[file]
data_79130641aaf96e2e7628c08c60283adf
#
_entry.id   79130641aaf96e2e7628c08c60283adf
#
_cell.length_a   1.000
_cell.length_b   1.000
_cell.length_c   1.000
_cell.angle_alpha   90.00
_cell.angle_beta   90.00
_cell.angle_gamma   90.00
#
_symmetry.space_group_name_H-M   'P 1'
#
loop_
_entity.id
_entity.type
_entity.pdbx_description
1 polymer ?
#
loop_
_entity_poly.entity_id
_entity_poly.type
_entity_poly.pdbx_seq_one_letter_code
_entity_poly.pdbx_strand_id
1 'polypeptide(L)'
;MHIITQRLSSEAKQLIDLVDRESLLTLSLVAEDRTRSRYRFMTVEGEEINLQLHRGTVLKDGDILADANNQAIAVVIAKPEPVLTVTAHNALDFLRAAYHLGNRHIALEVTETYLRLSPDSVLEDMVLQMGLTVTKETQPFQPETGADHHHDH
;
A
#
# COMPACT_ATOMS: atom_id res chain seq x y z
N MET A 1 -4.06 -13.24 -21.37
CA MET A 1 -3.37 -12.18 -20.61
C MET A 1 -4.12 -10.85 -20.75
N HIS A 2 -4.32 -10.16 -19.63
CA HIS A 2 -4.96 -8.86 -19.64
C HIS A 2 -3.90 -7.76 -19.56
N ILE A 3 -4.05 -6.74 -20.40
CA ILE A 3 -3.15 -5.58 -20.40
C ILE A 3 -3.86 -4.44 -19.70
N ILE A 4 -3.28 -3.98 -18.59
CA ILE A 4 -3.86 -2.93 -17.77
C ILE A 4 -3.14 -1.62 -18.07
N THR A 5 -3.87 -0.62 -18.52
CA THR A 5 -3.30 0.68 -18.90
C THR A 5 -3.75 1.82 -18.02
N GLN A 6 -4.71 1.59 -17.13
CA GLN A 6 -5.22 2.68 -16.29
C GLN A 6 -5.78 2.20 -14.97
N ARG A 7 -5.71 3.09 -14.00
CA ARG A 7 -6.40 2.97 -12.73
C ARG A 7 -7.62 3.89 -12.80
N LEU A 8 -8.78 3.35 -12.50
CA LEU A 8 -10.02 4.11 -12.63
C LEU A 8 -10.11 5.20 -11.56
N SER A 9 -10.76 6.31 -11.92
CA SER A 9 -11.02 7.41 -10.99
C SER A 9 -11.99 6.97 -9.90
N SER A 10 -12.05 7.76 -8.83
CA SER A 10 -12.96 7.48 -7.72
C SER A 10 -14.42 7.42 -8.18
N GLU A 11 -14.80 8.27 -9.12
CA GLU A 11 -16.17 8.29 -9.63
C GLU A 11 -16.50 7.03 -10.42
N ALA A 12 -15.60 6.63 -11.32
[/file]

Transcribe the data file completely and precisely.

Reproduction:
data_79130641aaf96e2e7628c08c60283adf
#
_entry.id   79130641aaf96e2e7628c08c60283adf
#
_cell.length_a   1.000
_cell.length_b   1.000
_cell.length_c   1.000
_cell.angle_alpha   90.00
_cell.angle_beta   90.00
_cell.angle_gamma   90.00
#
_symmetry.space_group_name_H-M   'P 1'
#
loop_
_entity.id
_entity.type
_entity.pdbx_description
1 polymer ?
#
loop_
_entity_poly.entity_id
_entity_poly.type
_entity_poly.pdbx_seq_one_letter_code
_entity_poly.pdbx_strand_id
1 'polypeptide(L)'
;MHIITQRLSSEAKQLIDLVDRESLLTLSLVAEDRTRSRYRFMTVEGEEINLQLHRGTVLKDGDILADANNQAIAVVIAKPEPVLTVTAHNALDFLRAAYHLGNRHIALEVTETYLRLSPDSVLEDMVLQMGLTVTKETQPFQPETGADHHHDH
;
A
#
# COMPACT_ATOMS: atom_id res chain seq x y z
N MET A 1 -4.06 -13.24 -21.37
CA MET A 1 -3.37 -12.18 -20.61
C MET A 1 -4.12 -10.85 -20.75
N HIS A 2 -4.32 -10.16 -19.63
CA HIS A 2 -4.96 -8.86 -19.64
C HIS A 2 -3.90 -7.76 -19.56
N ILE A 3 -4.05 -6.74 -20.40
CA ILE A 3 -3.15 -5.58 -20.40
C ILE A 3 -3.86 -4.44 -19.70
N ILE A 4 -3.28 -3.98 -18.59
CA ILE A 4 -3.86 -2.93 -17.77
C ILE A 4 -3.14 -1.62 -18.07
N THR A 5 -3.87 -0.62 -18.52
CA THR A 5 -3.30 0.68 -18.90
C THR A 5 -3.75 1.82 -18.02
N GLN A 6 -4.71 1.59 -17.13
CA GLN A 6 -5.22 2.68 -16.29
C GLN A 6 -5.78 2.20 -14.97
N ARG A 7 -5.71 3.09 -14.00
CA ARG A 7 -6.40 2.97 -12.73
C ARG A 7 -7.62 3.89 -12.80
N LEU A 8 -8.78 3.35 -12.50
CA LEU A 8 -10.02 4.11 -12.63
C LEU A 8 -10.11 5.20 -11.56
N SER A 9 -10.76 6.31 -11.92
CA SER A 9 -11.02 7.41 -10.99
C SER A 9 -11.99 6.97 -9.90
N SER A 10 -12.05 7.76 -8.83
CA SER A 10 -12.96 7.48 -7.72
C SER A 10 -14.42 7.42 -8.18
N GLU A 11 -14.80 8.27 -9.12
CA GLU A 11 -16.17 8.29 -9.63
C GLU A 11 -16.50 7.03 -10.42
N ALA A 12 -15.60 6.63 -11.32